By Javier de Miguel
LEON, Spain – A new book tells the story of more than 1,000 Cuban volunteer fighters who, despite widespread anti-Spanish sentiment on the Caribbean island, sided with the Republican cause in the 1936-1939 Spanish Civil War and the ideal of revolutionary struggle against a “crude military caste” it represented.
That is one of the theses put forth by French scholar Denise Urcelay-Maragnes in her book “La leyenda roja. Los cubanos en la guerra civil española” (The Red Legend: Cubans in the Spanish Civil War), which has just been published in Spanish by Lobo Sapiens.
Those volunteers disembarked in Spain to wage a “substitute struggle” after a Cuban insurgent movement – made up of nationalists and communists – had postponed an uprising against their own authoritarian government in 1936, the author said in an interview with Efe.
She said relations between Spaniards and Cubans had been “very complicated” since the start of the island’s 19th century independence process and deteriorated as a result of heavy Spanish emigration to the island in the first decades of the 20th century, a phenomenon opposed by many Cuban nationalists.
Asked why the anti-Spanish sentiment on the island did not deter Cuban participation in the war, Urcelay-Maragnes said the army revolt led by Gen. Francisco Franco on July 18, 1936, sparked a “change in attitude” toward Spain.
One of the motives was opposition to fascism and another was the desire to recover Cuba’s identity, which was seen as diluted by U.S. meddling in the island’s affairs. “People said then that even the stones would end up speaking English,” she added.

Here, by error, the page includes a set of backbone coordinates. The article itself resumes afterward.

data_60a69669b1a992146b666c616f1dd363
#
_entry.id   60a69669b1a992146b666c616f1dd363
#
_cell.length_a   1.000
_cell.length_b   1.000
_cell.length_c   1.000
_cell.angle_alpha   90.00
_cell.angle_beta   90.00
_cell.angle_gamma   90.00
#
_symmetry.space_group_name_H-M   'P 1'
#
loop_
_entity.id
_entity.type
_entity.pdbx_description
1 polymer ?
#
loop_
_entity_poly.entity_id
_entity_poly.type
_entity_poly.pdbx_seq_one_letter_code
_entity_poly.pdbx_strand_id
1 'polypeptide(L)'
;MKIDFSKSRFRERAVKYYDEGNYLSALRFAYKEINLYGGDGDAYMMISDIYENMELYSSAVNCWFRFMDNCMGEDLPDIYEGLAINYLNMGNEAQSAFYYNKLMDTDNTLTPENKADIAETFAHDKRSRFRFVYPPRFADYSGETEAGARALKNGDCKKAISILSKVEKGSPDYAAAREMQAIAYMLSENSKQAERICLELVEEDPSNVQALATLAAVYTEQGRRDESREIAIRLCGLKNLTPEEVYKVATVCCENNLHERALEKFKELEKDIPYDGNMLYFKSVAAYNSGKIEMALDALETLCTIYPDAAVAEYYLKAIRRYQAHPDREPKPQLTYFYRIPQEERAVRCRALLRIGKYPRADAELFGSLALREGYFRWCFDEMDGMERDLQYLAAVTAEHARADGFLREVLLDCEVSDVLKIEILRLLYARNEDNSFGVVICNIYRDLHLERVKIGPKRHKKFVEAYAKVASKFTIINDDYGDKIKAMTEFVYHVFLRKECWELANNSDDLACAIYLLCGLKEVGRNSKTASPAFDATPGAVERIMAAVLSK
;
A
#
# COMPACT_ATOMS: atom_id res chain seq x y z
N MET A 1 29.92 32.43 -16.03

Cuban nationalists of that era evoked the “mythical vision” of the “Spanish revolutionary people” who rose up in arms against Napoleon at the start of the 19th century to halt the French imperialist forces.
They also put forth the argument that “the true Spain is revolutionary Spain and not the one that enslaved the Americas,” Urcelay-Maragnes said.
A total of 1,067 Cuban volunteers are known to have fought in the Spanish civil war, 111 of whom died in the conflict.
The French scholar said a group of Cuban exiles in Spain fought alongside the Republican forces from the first day, with some participating, for example, in the July 1936 assault on the Montaña barracks outside Madrid, in which trade unionists and loyalist urban police prevented a garrison from launching a military rebellion in the capital.
She said other Cuban exiles from the United States later fought at the Jarama front, while beginning in 1937 fighters from Cuba were spread out among different parts of Republican-held territory, such as Teruel, Barcelona and Valencia.
After the Second Spanish Republic fell to Franco’s forces in 1939, most of them returned to Cuba after fleeing over the border into France.
Following the 1952 coup that toppled elected Cuban President Carlos Prio, some of those fighters would join the opposition to the regime of Fulgencio Batista, a movement that culminated with the triumph of Cuba’s “own revolution” – led by Fidel Castro – on Jan. 1, 1959. EFE